Claire Eastham’s (blog here) book We’re All Mad Here promises to be a complete, no-nonsense guide to living with social anxiety. And in a lot of ways, that’s exactly what this book is. And in a lot of other ways, it’s not. In short, I have a lot of feelings about this.
First, let’s talk about the good
Claire is a very personable, witty author. I admire her honesty and vulnerability when talking about her own mental health. She isn’t scared to share funny little anecdotes where she might have made a bit of a fool of herself, and I thought that was great. More than once, this book made me laugh out loud. It’s like you get to know Claire just a little bit better, and I really enjoyed that.
“At this point most people would probably accept that shit was about to go down, but not me. I like denial land – I’m all about denial land!”
I also though that most of the advice she gave was very actionable and clear. Claire never leaves you hanging with the question ‘What can I do about this problem?’ I particularly liked the advice she gave about the cognitive behavioural therapy exercises that she likes, as well as what she had to say about public speaking. In the book, Claire also reminds you that you’re never alone. That, for example, It’s normal to feel nervous when you get into an important meeting – plenty of people feel the same way. I really appreciated that.
But there were also some things I didn’t like..
Don’t get me wrong. I thought this book was okay, and some parts I even liked, I would probably rate it 2.5 out of five stars, but I didn’t love this book the same way as some people love this book. Even though I tried really hard. There were a couple of things in this book I took issue with.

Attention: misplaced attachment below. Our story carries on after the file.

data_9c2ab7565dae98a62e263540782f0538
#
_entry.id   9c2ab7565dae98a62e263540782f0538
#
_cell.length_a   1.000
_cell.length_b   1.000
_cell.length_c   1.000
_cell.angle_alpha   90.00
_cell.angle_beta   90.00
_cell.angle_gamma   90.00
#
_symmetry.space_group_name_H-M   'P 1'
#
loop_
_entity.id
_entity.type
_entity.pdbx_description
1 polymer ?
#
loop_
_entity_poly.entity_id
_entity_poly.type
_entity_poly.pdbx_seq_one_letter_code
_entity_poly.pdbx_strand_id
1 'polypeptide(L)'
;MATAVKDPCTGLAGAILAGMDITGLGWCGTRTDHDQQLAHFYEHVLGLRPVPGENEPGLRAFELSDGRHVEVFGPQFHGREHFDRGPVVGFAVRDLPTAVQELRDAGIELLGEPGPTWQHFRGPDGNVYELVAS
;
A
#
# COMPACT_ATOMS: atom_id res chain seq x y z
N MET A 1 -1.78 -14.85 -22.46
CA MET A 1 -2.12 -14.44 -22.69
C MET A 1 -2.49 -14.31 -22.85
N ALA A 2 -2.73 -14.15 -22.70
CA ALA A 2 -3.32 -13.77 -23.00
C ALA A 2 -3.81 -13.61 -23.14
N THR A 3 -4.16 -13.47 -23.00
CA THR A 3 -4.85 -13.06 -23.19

First, it was the ratio between personal anecdotes from Claire and her advice. I actually liked reading about her personal experiences, but I thought the way the book was structured was a bit confusing. I really wish that she would’ve committed to writing a memoir about her issues with social anxiety, and include a chapter with all her favorite tips at the end – that would then be the ‘guide’, instead of this constant mixture of both. I expected more self-help and less rants about people at work and school who did Claire wrong, to be completely honest with you.
Then, there was the alcohol advice. A couple of times, the author stresses that you shouldn’t use alcohol as a crutch when you suffer from social anxiety, and I wholeheartedly agree with this sentiment. But then, in chapter five, she writes this:
”Don’t carry negative feelings around with you all evening – it’s best to let them have centre stage for a short period of time and then brush them aside. If all else fails, then just have a few glasses of wine and put it down to experience!”
I mean, that sounds a lot like using alcohol as some sort of crutch. I really don’t mean to be nitpicky, that’s just how it comes off to me. I think it’s dangerous to treat alcohol as an option to feel better when you suffer from a mental condition. It promotes the unhealthy relationship that a lot of adolescents have with alcohol.
I thought this book was okay and I would maybe even recommend it to someone who is new to the concept of social anxiety disorder, but it was nothing groundbreaking for me.